Sunday, November 25, 2007

Revelation

Eight years ago next month, my dog Happy had a severe seizure. She was 12 ½ years old and had heart problems. Until then, they had been well controlled with medication. She had an occasional seizure, but they were usually very mild and she was able to shake them off quickly.

This seizure happened about 4:30 in the morning and was unlike any others. She had difficulty recovering from it and seemed to be extremely disoriented. I held her until about 7 then got dressed and immediately drove her to the vet. We were there when he opened and he saw us immediately.

He said we could bring her out of it with medication and keep her comfortable, but she would have more seizures and they would be worse each time. He said she would suffer. The decision was obvious and by 11 she was gone.

I cried all the way home and frequently for the next few weeks afterwards. It was quick and done. I didn’t have time to think about it or prepare. All the pain came after the event.

With Rosie, I learned in September that she had bladder cancer and would die within 3 to 6 months. There was time to plan, prepare and pre-mourn. Then at the beginning of November we discovered the lymphoma and the time was shortened dramatically.

When it became obvious it was time to let Rosie go I was prepared. It’s not that I wanted to let her go, but I had come to terms with the inevitability of her death and didn’t want her to suffer. On that Thursday morning leaving for work I knew it was time and she was ready. When I got home, she wagged her tail at me for the first time in several days. I scooped her up and headed straight for the vet before I changed my mind. She rode on my lap and it was obvious she was uncomfortable from the cancer. I cried all the way.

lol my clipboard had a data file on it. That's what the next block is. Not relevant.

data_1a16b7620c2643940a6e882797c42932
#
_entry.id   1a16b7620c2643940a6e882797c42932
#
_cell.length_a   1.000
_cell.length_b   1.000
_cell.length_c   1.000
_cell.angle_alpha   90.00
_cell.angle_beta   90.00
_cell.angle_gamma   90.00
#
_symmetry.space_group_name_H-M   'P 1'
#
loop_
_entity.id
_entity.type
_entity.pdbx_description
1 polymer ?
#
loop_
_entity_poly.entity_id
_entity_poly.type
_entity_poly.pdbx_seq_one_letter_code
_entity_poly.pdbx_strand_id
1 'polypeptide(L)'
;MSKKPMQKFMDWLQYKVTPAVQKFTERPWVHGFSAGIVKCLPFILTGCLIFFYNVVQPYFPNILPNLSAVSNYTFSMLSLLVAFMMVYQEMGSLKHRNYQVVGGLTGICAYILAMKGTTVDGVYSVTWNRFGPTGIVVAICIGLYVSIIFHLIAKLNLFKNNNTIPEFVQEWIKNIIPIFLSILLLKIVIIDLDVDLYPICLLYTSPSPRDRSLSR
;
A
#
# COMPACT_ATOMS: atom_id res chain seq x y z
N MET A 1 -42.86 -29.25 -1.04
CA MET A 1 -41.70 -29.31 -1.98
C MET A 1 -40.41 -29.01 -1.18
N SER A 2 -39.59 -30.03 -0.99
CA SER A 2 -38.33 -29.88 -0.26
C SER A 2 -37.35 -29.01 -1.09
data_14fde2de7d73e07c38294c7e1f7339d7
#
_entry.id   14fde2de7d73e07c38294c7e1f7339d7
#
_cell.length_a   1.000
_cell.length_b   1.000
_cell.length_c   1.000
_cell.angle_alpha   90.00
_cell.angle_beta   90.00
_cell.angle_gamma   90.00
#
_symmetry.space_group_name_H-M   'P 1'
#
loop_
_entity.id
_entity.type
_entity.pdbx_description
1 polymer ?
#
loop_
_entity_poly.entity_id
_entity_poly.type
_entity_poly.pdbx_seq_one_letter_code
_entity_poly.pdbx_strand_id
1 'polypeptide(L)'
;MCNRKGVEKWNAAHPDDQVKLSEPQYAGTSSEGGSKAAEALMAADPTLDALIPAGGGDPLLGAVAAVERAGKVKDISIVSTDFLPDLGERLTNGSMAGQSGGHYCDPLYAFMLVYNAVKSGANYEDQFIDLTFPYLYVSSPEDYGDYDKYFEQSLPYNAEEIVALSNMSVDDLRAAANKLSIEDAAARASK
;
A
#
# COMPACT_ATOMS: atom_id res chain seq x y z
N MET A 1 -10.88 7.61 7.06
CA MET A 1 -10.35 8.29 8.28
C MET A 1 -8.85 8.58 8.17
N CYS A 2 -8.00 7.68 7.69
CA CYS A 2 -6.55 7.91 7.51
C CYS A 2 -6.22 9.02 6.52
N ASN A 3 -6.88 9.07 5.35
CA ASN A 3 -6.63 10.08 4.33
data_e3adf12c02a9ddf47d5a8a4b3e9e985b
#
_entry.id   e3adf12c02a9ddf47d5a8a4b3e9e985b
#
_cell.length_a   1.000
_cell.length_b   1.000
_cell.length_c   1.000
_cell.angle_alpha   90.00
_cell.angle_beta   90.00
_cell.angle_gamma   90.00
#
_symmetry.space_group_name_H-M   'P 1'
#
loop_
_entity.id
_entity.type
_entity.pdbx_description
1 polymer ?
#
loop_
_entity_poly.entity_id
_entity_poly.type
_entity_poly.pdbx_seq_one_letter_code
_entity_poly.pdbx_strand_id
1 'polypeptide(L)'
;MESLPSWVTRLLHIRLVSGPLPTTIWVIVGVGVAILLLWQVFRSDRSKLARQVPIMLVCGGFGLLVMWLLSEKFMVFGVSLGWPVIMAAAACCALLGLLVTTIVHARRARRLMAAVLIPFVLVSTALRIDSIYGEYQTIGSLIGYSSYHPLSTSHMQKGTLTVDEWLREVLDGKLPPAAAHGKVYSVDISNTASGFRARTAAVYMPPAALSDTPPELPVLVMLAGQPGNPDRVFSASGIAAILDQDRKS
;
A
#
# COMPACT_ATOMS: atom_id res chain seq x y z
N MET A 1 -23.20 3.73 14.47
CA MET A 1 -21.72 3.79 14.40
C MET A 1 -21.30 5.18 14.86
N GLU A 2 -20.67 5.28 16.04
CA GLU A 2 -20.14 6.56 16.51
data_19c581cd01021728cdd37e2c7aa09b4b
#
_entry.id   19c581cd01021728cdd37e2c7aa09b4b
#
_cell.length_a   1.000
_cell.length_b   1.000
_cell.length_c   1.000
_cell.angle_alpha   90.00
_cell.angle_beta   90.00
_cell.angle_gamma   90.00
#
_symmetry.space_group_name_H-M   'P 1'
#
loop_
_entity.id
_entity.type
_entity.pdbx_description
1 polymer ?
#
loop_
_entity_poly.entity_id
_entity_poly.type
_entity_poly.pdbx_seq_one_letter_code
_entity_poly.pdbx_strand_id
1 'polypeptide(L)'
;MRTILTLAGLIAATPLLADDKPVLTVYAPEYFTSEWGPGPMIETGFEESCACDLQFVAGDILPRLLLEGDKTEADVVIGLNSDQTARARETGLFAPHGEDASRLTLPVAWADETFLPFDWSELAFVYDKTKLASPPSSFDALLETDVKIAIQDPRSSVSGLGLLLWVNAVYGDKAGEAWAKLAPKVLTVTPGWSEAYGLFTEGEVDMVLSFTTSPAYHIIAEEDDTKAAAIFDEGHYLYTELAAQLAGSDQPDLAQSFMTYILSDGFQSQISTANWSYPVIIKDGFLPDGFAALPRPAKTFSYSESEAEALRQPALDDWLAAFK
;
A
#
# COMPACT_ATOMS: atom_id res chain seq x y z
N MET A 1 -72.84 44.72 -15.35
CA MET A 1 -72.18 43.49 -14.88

The receptionist knew why we were there the minute she saw us and immediately put us into an empty exam room. The vet walked in seconds later and we discussed the procedure. First, what to do with her afterwards – cremation and a nice blue urn for my mantle.

All the paperwork was signed and he explained there would be two shots. The first would calm her down and relax her and the second would put her down. He gave her the first shot and said it would take about 5 minutes then left.

Since I walked out my door at home, Rosie had been in my arms. I held her, talked to her and cried. It was the right thing to do, but it was unbearably painful. By the time the vet returned she was a lump in my arms. We put her on a big fluffy towel on the table and I held her head, the tech held her body and the vet administered the final shot. It was over within a minute. They left and I stayed with her for a few minutes. As I left the receptionist told me how sorry she was and not to worry about paying right then because they would bill me.

So, Happy went quickly and unexpectedly. Rosie went slowly with plenty of notice. Which way was worst? When Rosie was dying over the last few months, I thought that was the worst, but it’s been a lot easier to move ahead since she died than it was when Happy did. It took weeks to find peace when Happy died, but I felt a sense of peace as soon as Rosie died. Pre-mourning versus mourning. Both hurt like hell and in the end, the result is the same. But they are different.

I cried for weeks after Happy died, but have only been teary-eyed intermittently since Rosie – until this Saturday when I received a sympathy card from the vet’s office. Everyone there – including the 4 vets – not only signed it they also each wrote a note. After reading that yesterday I cried like a baby.